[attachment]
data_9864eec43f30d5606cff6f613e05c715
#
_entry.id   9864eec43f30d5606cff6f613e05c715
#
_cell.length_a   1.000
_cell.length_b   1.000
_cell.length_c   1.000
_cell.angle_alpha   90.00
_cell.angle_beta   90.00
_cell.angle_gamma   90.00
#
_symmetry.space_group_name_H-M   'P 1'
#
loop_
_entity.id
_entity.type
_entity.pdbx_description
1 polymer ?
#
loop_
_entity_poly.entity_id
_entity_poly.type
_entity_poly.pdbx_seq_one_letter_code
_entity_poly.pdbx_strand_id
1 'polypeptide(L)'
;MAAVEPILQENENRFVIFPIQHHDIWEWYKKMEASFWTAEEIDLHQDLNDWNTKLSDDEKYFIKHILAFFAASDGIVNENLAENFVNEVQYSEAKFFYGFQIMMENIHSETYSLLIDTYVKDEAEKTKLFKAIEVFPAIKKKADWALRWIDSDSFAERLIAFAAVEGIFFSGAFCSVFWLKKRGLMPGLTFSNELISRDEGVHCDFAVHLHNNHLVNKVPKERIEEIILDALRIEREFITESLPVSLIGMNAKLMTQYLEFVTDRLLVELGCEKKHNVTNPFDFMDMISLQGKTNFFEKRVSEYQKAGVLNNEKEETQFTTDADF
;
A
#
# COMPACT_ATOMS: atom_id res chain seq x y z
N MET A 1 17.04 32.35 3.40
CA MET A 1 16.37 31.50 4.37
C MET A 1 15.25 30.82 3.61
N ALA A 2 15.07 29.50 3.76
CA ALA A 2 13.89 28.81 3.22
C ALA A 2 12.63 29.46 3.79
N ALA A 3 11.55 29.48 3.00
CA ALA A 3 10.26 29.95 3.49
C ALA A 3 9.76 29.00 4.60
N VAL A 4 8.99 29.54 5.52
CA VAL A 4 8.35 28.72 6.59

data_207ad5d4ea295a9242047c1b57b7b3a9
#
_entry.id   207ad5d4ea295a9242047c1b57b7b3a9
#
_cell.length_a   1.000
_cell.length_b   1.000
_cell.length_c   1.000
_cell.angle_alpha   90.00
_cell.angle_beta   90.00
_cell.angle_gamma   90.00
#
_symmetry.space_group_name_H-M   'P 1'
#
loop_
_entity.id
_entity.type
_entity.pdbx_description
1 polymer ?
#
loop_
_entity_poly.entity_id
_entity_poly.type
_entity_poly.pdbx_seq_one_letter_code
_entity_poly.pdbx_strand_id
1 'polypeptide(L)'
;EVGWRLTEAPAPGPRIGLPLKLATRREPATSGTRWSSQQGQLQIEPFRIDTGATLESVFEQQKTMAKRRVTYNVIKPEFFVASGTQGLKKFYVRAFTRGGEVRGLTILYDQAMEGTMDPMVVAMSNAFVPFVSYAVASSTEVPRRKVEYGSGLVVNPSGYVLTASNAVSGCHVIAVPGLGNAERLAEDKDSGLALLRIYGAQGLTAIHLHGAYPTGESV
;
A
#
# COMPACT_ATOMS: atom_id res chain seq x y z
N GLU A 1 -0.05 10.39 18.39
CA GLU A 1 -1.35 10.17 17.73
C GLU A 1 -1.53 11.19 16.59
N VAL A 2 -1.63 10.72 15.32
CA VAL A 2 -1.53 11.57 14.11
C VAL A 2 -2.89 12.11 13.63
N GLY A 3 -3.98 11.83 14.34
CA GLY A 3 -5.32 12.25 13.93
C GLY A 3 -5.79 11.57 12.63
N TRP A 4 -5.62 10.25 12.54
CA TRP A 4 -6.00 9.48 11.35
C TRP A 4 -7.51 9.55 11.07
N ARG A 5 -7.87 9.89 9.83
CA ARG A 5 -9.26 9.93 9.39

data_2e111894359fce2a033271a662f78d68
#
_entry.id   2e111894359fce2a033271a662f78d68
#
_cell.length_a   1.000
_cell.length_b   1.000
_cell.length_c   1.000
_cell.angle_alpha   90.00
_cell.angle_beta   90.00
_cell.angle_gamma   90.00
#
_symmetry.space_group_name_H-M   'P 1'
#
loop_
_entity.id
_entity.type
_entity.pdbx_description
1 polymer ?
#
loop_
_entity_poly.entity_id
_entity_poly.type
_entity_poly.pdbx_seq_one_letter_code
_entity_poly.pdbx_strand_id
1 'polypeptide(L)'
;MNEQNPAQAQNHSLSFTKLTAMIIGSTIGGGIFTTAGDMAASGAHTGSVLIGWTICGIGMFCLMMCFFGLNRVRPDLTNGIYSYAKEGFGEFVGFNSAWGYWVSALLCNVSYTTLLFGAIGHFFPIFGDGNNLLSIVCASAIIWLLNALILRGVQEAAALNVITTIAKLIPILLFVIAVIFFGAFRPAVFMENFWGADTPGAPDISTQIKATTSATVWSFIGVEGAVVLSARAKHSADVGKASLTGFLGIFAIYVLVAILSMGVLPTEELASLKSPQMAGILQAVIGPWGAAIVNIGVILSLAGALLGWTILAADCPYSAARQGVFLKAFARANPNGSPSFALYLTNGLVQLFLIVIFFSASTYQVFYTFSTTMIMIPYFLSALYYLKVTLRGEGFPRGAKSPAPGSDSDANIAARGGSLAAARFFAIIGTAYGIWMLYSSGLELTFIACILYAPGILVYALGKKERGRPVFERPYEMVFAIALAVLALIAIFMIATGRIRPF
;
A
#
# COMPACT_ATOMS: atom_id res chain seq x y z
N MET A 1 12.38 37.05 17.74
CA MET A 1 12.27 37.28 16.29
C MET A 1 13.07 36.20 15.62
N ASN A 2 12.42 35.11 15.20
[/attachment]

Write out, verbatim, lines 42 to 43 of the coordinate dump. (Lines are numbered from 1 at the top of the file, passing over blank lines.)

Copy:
data_207ad5d4ea295a9242047c1b57b7b3a9
#